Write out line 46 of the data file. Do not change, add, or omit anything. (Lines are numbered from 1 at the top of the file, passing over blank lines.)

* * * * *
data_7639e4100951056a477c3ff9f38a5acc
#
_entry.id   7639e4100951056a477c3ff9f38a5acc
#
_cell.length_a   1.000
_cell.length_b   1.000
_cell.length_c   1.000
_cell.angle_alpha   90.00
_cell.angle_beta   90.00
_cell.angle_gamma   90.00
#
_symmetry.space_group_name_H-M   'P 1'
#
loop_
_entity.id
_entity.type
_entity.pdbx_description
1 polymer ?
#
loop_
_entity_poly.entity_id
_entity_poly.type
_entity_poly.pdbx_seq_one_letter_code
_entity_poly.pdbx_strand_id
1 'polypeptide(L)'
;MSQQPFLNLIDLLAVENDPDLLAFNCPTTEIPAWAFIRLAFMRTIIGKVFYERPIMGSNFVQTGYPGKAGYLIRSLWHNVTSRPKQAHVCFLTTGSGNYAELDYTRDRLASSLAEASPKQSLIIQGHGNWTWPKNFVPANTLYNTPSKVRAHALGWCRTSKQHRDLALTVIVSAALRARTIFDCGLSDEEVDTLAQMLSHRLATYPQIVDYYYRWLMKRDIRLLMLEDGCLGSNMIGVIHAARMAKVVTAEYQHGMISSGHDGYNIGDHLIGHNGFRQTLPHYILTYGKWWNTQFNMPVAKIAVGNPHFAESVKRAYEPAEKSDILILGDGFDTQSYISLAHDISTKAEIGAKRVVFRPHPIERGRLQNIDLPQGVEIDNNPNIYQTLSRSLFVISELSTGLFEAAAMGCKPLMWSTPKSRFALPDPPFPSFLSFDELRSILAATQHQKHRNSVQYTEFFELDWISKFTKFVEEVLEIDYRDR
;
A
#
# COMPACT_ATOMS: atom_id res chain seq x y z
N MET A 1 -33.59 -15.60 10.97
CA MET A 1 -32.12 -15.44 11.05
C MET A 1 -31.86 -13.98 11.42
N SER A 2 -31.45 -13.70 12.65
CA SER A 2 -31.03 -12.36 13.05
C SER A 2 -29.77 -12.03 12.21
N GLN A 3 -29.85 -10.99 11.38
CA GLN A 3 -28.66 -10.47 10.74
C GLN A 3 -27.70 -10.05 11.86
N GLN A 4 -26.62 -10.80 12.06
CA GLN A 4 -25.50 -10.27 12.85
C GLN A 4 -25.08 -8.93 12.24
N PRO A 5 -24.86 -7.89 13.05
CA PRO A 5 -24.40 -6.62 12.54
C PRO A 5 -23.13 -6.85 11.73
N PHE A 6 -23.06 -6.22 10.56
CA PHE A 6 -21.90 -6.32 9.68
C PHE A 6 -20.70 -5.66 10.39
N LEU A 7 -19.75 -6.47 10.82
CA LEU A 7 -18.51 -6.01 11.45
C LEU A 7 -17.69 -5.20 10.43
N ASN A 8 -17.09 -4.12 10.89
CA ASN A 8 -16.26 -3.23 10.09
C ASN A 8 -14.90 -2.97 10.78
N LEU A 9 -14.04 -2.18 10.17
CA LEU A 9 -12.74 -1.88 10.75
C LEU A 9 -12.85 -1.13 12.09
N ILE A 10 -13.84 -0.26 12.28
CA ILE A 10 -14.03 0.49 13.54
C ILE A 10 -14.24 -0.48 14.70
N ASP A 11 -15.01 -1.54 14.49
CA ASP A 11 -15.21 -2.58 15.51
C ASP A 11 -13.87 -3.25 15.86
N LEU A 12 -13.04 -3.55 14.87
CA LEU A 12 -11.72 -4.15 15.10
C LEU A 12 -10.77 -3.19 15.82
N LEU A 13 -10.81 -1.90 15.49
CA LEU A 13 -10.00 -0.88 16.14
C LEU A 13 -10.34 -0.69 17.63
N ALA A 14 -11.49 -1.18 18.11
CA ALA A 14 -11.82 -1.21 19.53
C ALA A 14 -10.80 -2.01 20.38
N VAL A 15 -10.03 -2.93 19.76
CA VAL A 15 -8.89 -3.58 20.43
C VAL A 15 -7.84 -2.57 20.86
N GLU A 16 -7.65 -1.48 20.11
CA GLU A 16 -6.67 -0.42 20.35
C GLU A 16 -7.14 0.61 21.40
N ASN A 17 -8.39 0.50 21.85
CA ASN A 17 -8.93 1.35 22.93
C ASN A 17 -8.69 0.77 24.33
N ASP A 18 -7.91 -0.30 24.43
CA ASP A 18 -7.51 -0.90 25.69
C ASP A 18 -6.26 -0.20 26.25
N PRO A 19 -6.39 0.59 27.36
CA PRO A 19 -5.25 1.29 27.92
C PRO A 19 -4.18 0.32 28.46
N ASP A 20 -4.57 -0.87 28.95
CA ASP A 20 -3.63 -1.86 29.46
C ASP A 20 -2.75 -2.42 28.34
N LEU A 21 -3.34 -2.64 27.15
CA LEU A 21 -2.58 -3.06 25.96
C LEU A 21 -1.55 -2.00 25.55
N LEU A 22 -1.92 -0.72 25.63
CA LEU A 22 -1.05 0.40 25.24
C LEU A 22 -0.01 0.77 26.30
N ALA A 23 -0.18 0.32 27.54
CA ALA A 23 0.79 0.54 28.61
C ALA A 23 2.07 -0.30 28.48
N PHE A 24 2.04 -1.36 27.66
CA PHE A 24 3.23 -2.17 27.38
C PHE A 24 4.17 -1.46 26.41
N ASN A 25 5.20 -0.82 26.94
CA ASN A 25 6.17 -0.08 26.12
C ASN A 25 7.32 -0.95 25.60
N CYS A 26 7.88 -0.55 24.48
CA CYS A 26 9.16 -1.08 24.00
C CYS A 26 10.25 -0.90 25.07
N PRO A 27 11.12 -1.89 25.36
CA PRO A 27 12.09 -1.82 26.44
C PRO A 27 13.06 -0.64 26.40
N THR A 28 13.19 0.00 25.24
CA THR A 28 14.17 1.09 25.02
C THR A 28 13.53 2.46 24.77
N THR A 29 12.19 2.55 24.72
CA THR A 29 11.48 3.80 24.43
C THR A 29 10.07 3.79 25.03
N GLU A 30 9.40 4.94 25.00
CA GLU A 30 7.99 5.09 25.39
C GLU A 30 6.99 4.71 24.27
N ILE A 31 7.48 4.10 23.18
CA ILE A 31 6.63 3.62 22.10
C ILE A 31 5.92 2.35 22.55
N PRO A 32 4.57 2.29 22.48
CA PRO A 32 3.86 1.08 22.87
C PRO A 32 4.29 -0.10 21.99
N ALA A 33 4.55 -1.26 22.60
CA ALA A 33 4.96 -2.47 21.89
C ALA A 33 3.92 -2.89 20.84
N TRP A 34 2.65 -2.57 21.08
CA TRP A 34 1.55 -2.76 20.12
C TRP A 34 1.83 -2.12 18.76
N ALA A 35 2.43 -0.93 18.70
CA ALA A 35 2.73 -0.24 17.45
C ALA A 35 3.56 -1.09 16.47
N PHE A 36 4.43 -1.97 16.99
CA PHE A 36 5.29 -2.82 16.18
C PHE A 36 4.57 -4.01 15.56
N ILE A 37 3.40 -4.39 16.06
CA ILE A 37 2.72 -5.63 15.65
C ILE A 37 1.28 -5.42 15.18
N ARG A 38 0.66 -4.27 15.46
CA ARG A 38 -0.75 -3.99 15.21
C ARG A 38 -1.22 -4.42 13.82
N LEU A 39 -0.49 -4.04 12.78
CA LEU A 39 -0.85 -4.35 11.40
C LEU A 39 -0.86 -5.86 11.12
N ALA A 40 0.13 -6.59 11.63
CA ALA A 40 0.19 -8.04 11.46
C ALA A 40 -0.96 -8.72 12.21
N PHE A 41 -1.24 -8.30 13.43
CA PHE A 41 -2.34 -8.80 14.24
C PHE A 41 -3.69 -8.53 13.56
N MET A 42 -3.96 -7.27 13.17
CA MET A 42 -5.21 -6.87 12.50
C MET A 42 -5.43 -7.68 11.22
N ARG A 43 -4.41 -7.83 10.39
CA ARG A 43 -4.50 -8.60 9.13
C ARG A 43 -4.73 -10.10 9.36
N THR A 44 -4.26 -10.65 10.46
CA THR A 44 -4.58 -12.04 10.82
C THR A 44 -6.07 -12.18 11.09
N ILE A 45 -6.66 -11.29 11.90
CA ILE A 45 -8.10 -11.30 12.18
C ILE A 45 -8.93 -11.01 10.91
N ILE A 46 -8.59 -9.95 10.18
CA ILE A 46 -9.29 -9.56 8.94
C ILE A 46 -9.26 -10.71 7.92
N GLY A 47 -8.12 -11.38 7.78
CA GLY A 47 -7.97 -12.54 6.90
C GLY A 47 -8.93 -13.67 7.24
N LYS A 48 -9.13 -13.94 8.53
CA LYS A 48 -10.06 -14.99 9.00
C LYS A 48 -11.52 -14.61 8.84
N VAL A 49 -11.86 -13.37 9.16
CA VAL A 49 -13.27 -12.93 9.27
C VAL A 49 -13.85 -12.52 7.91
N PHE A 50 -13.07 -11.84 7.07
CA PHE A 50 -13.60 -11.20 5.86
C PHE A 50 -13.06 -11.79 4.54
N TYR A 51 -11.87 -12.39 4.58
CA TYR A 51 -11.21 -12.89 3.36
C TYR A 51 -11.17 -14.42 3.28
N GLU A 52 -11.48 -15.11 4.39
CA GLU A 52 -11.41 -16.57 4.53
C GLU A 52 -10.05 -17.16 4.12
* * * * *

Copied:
N PHE A 6 -23.06 -6.22 10.56